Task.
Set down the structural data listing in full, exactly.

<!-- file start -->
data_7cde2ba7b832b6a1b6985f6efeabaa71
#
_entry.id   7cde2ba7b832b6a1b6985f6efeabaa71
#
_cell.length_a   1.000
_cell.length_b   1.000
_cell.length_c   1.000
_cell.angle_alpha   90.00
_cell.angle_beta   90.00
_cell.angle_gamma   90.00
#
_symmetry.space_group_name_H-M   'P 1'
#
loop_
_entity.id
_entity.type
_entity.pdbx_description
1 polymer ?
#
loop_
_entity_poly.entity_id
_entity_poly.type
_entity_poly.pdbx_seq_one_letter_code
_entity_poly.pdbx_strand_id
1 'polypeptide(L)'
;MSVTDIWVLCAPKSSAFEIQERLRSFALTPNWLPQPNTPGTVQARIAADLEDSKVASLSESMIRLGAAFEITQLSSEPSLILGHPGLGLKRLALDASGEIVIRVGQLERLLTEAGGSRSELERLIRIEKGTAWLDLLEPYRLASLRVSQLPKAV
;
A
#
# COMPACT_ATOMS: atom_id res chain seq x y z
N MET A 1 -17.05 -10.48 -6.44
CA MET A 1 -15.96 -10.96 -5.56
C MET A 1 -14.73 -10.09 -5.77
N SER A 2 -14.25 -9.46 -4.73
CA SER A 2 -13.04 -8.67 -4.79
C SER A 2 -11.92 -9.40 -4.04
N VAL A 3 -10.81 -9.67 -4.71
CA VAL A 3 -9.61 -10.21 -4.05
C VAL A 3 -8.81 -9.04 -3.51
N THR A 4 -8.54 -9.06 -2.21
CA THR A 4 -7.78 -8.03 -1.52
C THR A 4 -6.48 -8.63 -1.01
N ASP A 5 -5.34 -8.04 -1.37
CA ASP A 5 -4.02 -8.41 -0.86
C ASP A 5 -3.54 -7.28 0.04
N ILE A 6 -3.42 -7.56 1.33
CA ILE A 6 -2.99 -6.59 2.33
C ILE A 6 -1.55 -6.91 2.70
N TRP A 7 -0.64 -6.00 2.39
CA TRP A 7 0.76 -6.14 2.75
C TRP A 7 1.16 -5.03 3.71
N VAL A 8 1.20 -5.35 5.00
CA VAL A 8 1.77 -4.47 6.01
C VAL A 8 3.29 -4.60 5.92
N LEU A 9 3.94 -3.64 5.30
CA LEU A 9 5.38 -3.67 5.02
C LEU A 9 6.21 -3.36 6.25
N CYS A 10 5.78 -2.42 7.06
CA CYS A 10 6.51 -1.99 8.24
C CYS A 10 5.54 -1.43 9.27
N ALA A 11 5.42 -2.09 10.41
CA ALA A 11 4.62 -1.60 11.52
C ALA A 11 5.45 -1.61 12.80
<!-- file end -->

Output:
data_7cde2ba7b832b6a1b6985f6efeabaa71
#
_entry.id   7cde2ba7b832b6a1b6985f6efeabaa71
#
_cell.length_a   1.000
_cell.length_b   1.000
_cell.length_c   1.000
_cell.angle_alpha   90.00
_cell.angle_beta   90.00
_cell.angle_gamma   90.00
#
_symmetry.space_group_name_H-M   'P 1'
#
loop_
_entity.id
_entity.type
_entity.pdbx_description
1 polymer ?
#
loop_
_entity_poly.entity_id
_entity_poly.type
_entity_poly.pdbx_seq_one_letter_code
_entity_poly.pdbx_strand_id
1 'polypeptide(L)'
;MSVTDIWVLCAPKSSAFEIQERLRSFALTPNWLPQPNTPGTVQARIAADLEDSKVASLSESMIRLGAAFEITQLSSEPSLILGHPGLGLKRLALDASGEIVIRVGQLERLLTEAGGSRSELERLIRIEKGTAWLDLLEPYRLASLRVSQLPKAV
;
A
#
# COMPACT_ATOMS: atom_id res chain seq x y z
N MET A 1 -17.05 -10.48 -6.44
CA MET A 1 -15.96 -10.96 -5.56
C MET A 1 -14.73 -10.09 -5.77
N SER A 2 -14.25 -9.46 -4.73
CA SER A 2 -13.04 -8.67 -4.79
C SER A 2 -11.92 -9.40 -4.04
N VAL A 3 -10.81 -9.67 -4.71
CA VAL A 3 -9.61 -10.21 -4.05
C VAL A 3 -8.81 -9.04 -3.51
N THR A 4 -8.54 -9.06 -2.21
CA THR A 4 -7.78 -8.03 -1.52
C THR A 4 -6.48 -8.63 -1.01
N ASP A 5 -5.34 -8.04 -1.37
CA ASP A 5 -4.02 -8.41 -0.86
C ASP A 5 -3.54 -7.28 0.04
N ILE A 6 -3.42 -7.56 1.33
CA ILE A 6 -2.99 -6.59 2.33
C ILE A 6 -1.55 -6.91 2.70
N TRP A 7 -0.64 -6.00 2.39
CA TRP A 7 0.76 -6.14 2.75
C TRP A 7 1.16 -5.03 3.71
N VAL A 8 1.20 -5.35 5.00
CA VAL A 8 1.77 -4.47 6.01
C VAL A 8 3.29 -4.60 5.92
N LEU A 9 3.94 -3.64 5.30
CA LEU A 9 5.38 -3.67 5.02
C LEU A 9 6.21 -3.36 6.25
N CYS A 10 5.78 -2.42 7.06
CA CYS A 10 6.51 -1.99 8.24
C CYS A 10 5.54 -1.43 9.27
N ALA A 11 5.42 -2.09 10.41
CA ALA A 11 4.62 -1.60 11.52
C ALA A 11 5.45 -1.61 12.80